Dell's Apex Cloud Services that combine compute, storage and networking resources are now available in the U.S., U.K., France and Germany. Pricing starts at $47 per instance, per month for Apex Hybrid Cloud with VMware Cloud Foundation on VxRail. Apex Private Cloud, with VxRail and VMware virtualization, starts at $25 per instance, per month.
Additional Dell Apex Custom Solutions include Flex on Demand and Data Center Utility. Apex Flex on Demand can provide PowerEdge servers, storage, data protection, hyper-converged infrastructure and converged infrastructure as a service to customers who need to scale resources up and down. Data Center Utility enables custom metering and managed services across a data center.
Tracy WooForrester Research
"Apex is a big initiative for Dell and a bellwether for the hardware industry at large," said Tracy Woo, a senior analyst at Forrester Research. "Its success or failure will be a good indicator of whether companies in the hardware business can succeed in an increasingly cloud-native, software-defined world."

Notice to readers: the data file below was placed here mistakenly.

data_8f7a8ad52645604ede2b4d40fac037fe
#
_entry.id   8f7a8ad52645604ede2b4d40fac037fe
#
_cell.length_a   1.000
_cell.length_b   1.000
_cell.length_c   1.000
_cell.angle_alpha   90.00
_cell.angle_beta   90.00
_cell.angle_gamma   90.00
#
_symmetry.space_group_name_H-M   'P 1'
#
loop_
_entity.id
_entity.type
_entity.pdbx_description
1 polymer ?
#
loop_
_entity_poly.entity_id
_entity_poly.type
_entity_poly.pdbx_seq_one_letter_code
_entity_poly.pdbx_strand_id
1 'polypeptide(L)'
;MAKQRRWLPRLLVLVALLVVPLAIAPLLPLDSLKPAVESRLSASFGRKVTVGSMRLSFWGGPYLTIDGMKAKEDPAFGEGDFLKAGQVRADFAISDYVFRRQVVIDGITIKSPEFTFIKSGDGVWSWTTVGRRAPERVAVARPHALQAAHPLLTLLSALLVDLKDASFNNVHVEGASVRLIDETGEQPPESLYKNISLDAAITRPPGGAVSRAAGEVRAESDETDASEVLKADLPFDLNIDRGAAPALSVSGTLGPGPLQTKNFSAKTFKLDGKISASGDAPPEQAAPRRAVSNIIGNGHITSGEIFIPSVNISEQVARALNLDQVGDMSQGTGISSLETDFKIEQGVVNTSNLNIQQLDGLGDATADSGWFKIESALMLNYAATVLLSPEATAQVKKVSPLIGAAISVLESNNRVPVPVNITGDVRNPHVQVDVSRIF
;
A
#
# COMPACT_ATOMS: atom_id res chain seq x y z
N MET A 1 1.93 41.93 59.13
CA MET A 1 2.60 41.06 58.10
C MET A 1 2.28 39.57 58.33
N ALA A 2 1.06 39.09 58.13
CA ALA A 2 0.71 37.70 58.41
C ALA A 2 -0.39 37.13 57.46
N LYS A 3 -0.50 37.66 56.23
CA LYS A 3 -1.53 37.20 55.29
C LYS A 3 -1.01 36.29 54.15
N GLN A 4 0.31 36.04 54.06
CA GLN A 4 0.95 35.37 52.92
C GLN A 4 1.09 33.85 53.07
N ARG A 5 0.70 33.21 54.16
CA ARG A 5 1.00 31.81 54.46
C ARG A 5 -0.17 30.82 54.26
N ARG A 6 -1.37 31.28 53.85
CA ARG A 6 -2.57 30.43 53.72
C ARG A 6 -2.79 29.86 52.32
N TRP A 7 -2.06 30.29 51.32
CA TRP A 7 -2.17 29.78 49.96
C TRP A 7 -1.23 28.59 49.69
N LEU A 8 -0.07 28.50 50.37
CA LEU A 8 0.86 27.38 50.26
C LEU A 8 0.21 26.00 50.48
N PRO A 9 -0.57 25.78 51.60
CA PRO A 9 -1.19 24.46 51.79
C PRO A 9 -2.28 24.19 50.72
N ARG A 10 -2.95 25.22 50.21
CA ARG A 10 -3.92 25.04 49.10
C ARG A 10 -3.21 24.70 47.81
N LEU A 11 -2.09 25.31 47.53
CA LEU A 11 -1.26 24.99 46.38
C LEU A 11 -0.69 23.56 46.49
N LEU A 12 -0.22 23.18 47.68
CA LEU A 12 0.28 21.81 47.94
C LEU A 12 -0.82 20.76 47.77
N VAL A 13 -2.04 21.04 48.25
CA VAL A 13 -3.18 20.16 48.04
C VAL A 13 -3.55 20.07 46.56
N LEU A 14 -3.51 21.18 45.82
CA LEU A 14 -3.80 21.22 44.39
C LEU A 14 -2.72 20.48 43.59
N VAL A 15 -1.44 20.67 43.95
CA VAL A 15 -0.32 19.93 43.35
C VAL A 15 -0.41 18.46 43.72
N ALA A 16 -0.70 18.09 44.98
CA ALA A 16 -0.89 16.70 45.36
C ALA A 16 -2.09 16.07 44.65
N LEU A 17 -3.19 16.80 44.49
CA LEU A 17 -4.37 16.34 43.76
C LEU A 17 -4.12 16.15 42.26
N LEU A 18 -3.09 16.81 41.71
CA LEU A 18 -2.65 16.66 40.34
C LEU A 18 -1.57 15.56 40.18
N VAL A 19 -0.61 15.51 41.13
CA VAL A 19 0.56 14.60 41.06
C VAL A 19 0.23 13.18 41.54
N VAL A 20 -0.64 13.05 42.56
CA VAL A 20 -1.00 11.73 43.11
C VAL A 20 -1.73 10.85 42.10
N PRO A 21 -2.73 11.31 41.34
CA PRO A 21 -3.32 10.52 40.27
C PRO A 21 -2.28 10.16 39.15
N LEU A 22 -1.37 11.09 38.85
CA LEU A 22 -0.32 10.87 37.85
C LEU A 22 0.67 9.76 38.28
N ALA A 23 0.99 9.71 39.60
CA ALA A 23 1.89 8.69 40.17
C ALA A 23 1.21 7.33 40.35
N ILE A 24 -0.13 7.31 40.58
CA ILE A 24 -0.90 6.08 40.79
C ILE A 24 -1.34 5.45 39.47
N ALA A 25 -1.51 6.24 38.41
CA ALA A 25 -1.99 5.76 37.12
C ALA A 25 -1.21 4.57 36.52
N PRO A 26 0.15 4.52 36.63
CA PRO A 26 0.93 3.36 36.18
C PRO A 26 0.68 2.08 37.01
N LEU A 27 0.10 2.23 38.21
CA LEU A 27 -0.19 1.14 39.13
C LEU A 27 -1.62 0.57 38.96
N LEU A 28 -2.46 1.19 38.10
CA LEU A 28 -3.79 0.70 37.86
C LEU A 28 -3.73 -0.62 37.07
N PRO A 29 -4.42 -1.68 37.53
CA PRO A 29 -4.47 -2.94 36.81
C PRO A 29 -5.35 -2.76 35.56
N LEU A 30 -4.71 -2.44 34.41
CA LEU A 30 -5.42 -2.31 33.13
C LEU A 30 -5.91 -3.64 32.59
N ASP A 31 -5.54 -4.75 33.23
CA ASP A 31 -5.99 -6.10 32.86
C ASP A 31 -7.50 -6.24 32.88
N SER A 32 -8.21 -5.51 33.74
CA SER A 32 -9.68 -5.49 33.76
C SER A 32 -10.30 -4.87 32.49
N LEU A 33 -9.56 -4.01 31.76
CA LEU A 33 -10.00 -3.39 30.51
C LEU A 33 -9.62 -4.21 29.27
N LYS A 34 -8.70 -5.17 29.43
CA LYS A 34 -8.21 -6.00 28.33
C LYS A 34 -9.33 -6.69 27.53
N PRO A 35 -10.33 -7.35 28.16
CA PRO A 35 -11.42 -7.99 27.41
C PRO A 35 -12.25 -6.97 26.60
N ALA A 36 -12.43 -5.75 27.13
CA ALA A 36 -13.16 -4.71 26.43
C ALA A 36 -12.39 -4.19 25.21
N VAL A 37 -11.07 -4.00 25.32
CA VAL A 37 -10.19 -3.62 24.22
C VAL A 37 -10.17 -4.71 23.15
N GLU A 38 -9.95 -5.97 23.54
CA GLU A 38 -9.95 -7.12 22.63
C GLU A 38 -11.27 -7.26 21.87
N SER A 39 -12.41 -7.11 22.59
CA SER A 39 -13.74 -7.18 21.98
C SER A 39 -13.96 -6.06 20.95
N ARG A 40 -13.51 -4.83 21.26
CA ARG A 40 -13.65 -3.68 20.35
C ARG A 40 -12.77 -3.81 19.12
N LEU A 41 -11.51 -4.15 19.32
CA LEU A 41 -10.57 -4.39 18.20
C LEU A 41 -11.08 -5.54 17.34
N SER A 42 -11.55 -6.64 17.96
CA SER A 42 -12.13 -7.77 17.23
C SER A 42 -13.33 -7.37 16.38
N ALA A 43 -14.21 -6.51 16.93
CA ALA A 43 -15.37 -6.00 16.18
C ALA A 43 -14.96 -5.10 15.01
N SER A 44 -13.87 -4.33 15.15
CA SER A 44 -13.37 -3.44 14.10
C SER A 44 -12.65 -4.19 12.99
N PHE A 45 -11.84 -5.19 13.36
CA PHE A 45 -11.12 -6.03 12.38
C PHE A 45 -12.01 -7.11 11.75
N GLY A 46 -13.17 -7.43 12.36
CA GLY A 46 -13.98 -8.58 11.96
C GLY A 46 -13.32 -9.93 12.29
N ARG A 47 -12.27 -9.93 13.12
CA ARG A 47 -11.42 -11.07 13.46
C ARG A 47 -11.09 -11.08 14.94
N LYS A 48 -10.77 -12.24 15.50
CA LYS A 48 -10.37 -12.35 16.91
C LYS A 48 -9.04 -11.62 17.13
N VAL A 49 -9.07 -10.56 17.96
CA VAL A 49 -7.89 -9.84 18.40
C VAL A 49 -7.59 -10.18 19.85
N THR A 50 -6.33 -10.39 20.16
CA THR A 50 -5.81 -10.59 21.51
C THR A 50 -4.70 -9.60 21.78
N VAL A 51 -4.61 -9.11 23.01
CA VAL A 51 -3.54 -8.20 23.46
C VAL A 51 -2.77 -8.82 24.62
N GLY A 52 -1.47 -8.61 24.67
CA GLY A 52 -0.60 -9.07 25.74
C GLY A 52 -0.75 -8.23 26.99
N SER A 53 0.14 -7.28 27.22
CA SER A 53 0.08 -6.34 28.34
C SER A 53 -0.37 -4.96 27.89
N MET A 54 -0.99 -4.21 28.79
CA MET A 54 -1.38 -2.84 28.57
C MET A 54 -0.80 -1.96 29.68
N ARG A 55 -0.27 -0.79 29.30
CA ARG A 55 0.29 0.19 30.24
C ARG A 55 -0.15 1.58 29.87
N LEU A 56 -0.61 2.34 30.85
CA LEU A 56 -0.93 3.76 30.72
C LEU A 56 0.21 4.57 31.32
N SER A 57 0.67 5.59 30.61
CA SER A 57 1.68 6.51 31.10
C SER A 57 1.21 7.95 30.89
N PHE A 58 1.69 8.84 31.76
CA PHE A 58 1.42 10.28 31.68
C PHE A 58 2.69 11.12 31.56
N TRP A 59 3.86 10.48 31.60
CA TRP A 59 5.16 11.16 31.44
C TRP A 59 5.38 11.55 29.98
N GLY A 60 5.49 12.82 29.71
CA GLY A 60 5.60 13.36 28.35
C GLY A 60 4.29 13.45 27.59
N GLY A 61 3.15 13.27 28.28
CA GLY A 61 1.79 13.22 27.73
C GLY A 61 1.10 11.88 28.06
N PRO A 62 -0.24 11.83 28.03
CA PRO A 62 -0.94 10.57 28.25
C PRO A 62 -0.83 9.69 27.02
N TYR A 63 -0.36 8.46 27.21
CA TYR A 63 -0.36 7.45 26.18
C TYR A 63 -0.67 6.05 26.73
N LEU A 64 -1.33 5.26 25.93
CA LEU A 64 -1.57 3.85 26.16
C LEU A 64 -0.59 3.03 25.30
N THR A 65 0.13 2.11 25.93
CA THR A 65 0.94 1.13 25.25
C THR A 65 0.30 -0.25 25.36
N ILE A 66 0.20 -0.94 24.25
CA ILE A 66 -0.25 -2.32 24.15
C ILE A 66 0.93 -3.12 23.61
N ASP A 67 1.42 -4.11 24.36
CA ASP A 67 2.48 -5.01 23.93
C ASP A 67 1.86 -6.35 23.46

Woo said nearly every technology vendor has some sort of storage-as-a-service offering that plays into a hybrid cloud strategy to create a consistent experience for customers across public, private and edge locations. Even cloud providers like AWS, Azure and Google have hybrid/edge options with Outposts, Stack and Anthos respectively, she noted.
"One thing we do know is the role of the data center is diminishing. Increasingly, we'll see the role of cloud and edge grow," Woo said. "While AWS currently dominates the public cloud market, the edge side is still up for grabs. Dell has the right tools and audience to take that space."